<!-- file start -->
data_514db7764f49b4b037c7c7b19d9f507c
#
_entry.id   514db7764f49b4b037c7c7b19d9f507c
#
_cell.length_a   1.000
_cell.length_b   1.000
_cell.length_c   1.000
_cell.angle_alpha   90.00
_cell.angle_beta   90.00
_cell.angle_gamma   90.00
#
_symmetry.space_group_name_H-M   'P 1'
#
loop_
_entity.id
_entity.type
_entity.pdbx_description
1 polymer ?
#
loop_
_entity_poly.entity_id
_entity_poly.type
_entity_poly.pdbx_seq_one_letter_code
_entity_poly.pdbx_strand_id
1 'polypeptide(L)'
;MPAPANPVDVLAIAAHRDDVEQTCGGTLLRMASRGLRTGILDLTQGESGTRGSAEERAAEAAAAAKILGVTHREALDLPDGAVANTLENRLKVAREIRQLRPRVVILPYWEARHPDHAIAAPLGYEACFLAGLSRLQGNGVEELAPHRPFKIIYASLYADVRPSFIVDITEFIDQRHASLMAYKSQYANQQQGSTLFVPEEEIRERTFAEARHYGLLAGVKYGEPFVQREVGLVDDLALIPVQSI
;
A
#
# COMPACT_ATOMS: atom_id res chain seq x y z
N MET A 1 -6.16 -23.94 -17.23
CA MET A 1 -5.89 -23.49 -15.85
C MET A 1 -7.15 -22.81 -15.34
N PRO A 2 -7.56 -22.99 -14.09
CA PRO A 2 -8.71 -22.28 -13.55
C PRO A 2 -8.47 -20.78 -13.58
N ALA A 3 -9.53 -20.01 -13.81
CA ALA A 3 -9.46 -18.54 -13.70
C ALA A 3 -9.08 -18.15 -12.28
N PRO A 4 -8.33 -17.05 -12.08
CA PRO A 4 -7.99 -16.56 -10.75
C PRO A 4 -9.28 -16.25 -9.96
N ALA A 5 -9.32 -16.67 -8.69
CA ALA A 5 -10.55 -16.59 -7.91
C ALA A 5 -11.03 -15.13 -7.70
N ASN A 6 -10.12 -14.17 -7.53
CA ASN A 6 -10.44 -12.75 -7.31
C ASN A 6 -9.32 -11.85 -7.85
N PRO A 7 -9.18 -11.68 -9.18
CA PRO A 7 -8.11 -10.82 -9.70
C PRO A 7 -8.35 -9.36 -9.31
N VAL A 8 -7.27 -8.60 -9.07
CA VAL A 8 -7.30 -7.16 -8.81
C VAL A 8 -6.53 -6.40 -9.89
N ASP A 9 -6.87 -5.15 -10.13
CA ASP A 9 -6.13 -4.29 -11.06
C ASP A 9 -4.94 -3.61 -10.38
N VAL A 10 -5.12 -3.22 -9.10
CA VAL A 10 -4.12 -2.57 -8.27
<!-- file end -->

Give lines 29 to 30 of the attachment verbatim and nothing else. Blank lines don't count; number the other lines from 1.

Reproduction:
#
# COMPACT_ATOMS: atom_id res chain seq x y z